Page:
Mayor's hospital campaign comments 'surprising'

There are no plans for the Dunedin City Council to back off the campaign against cuts to the new Dunedin hospital, its instigator says.

David Benson-Pope. PHOTOS: SUPPLIED
David Benson-Pope. PHOTOS: SUPPLIED
Cr David Benson-Pope, who brought the notice of motion resulting in the council’s unanimous approval of a $130,400 campaign fund in January, said recent comment by Dunedin Mayor Jules Radich that the campaign would be less active was surprising.

Cr Benson-Pope said there were still a large number of issues to be clarified and resolved, such as the lost floor area at the hospital.

The campaign would continue just as strong as ever.

"I, and I’m sure others, were surprised by some of the comments that were made by the mayor, because while the focus might have changed, our resolution hasn’t down-sized or backed off at all."

Mr Radich told the Otago Daily Times on Friday there was no point in the "They Save We Pay" campaign being as active as previously, although the council would continue advocating for the best outcome.

"We’re not going to be out on the streets campaigning as we have been," he said.

The council met Te Whatu Ora Heath New Zealand (HNZ) Dunedin hospital project staff last week to discuss unresolved issues following the Government’s reinstatement of $10 million to the project, after the design was cut by $90 million in December.

The $10 million included the return of a third MRI scanner, previously planned to be shelled and potentially added later, and the return of a collaborative space for clinicians to work in, as well as more work to prepare for the shelled PET scanner in future.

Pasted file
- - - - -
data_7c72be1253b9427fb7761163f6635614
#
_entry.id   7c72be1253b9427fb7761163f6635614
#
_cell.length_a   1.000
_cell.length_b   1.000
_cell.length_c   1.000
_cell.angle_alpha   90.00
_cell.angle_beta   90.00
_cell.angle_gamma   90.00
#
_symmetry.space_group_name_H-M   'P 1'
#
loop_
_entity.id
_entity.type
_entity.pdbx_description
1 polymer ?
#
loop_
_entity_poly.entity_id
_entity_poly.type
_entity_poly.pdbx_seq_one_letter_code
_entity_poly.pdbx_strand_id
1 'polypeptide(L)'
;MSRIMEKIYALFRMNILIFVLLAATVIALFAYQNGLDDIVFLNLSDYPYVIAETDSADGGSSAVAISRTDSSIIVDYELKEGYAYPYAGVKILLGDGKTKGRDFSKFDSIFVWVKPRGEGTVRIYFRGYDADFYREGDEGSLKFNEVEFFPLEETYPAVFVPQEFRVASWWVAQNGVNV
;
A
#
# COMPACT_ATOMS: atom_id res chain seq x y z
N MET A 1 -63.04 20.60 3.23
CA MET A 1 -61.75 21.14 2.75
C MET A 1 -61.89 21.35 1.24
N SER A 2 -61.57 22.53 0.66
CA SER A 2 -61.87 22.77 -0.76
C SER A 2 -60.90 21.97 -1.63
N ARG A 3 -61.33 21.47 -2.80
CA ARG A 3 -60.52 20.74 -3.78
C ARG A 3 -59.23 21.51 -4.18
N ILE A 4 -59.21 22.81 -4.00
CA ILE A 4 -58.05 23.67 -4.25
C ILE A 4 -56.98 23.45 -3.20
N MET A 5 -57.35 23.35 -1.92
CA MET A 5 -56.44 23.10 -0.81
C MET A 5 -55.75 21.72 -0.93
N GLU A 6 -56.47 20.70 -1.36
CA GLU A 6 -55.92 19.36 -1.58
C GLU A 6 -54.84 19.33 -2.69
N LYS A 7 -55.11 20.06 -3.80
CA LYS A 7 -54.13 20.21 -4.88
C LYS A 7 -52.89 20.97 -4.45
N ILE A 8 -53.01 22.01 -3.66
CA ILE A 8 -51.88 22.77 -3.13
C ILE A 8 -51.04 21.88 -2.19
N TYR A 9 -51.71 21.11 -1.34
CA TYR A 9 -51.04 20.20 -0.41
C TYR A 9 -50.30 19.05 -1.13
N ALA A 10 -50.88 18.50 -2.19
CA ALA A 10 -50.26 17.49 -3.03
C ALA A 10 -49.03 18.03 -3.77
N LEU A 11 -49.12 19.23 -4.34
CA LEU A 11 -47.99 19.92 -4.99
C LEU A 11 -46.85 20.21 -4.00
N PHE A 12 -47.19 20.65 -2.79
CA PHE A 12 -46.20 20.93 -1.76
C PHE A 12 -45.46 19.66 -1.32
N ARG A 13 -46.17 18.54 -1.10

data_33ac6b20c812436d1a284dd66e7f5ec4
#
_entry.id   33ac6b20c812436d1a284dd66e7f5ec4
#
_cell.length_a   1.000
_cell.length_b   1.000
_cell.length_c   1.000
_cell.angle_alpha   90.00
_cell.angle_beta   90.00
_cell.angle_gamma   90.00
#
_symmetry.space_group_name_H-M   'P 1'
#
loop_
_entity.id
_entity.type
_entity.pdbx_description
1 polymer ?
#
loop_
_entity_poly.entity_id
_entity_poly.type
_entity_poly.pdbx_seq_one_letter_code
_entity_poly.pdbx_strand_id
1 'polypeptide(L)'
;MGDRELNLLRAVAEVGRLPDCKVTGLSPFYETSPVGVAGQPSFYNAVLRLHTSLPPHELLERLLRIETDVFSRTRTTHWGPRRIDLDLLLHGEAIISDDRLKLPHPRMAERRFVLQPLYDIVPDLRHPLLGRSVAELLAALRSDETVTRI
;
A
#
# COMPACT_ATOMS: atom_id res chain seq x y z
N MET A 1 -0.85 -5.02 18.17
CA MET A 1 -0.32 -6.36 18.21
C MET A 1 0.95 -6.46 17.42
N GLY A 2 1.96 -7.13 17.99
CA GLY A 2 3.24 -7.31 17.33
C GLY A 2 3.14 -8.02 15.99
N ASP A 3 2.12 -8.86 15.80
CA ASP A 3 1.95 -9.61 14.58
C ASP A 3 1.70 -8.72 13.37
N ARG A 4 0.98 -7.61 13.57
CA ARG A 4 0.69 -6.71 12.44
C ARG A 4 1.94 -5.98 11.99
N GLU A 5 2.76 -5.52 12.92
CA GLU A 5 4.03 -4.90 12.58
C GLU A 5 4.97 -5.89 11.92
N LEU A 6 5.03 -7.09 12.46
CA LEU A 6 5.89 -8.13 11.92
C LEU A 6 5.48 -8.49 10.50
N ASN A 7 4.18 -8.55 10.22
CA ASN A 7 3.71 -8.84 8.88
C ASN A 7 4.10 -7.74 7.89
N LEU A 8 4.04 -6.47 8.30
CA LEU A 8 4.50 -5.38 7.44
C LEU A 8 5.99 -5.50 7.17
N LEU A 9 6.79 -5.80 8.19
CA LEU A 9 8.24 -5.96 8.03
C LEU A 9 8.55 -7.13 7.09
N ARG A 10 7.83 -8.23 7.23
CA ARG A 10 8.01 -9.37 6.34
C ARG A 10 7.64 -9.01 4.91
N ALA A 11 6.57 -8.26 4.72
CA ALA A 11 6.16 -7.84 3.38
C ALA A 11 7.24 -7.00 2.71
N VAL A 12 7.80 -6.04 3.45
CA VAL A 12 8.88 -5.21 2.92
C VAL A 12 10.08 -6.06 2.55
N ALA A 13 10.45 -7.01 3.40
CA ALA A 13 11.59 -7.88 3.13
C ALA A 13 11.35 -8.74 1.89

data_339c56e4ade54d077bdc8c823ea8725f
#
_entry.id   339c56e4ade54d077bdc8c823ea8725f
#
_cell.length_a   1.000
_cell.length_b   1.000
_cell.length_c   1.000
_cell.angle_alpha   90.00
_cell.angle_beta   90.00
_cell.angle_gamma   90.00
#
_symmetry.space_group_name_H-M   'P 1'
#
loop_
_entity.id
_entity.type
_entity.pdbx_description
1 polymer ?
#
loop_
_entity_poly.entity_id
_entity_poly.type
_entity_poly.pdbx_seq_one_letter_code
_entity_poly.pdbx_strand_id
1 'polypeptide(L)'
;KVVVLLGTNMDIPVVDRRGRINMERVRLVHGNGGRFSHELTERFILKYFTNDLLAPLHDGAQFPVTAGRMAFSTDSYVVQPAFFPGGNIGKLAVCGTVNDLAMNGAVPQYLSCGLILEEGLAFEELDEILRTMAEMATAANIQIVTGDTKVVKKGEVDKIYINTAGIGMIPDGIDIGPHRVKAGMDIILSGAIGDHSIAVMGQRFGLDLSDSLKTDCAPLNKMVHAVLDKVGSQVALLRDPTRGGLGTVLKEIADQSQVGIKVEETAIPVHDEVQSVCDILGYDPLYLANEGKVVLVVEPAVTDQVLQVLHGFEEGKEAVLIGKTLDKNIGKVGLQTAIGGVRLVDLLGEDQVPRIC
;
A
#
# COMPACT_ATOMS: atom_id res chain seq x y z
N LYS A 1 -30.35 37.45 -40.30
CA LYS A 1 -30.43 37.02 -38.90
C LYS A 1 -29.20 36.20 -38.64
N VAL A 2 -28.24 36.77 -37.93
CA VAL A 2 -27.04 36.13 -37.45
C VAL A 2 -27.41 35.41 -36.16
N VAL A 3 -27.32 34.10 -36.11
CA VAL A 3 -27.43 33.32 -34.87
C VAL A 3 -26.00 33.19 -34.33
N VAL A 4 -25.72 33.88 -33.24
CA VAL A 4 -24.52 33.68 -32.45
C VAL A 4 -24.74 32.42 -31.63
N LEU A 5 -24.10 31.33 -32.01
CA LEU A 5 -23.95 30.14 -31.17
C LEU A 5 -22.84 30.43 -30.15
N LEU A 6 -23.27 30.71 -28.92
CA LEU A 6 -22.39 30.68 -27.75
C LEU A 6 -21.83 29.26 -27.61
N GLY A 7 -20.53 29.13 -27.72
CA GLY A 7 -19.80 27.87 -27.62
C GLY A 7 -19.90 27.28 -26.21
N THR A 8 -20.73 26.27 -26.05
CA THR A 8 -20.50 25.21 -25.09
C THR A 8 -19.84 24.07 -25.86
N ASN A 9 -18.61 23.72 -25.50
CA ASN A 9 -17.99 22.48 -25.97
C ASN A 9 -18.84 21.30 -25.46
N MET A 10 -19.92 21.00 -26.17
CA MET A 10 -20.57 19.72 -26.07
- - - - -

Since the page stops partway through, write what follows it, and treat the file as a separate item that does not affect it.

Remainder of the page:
Issues that could be addressed immediately had now been resolved, Mr Radich said.

Other cutbacks still in place included pathology space and Mental Health Services for Older People (MHSOP) beds, but these were under review, and the council would closely monitor the situation.

It would continue to meet HNZ and clinicians, likely on a monthly basis, he said.

There had been "good wins so far" and he remained hopeful for "more positive outcomes".

Sophie Barker.
Sophie Barker.

Deputy mayor Sophie Barker said the council had fought hard and had a surprise early win with the reinstatement of $10 million.

However, it was important to "keep the pressure on" because of the pathology and MHSOP reviews.

The council was concerned about how long the reviews would take, what outcomes they would suggest and how those suggestions would be carried out.

"We need to make sure that actually happens, and there are solutions for those problems.

"If we don’t get those, we’ll be out fighting for those again — we don’t want to feel like we’ve been put off."

Other problems included operating theatres, the public overbridge, design amenities and healthcare delivery models.

When the PET scanner would be installed, and whether the cut Pavilion Building could be installed in future were among the issues that remained unclear.

People were still encouraged to sign the New Zealand Nurses Organisation-instigated petition against the cuts, which the council was supporting as part of its campaign.

At least 17,000 had now done so — more than 15,000 had signed online at, while about 2000 signatures had been collected in person.

Because the district health board system had been abolished, there were no locals voted on to represent the area and it was up to the council to keep the the pressure on HNZ for delivery, she said.

"Every one of those signatures helps the voice of the South."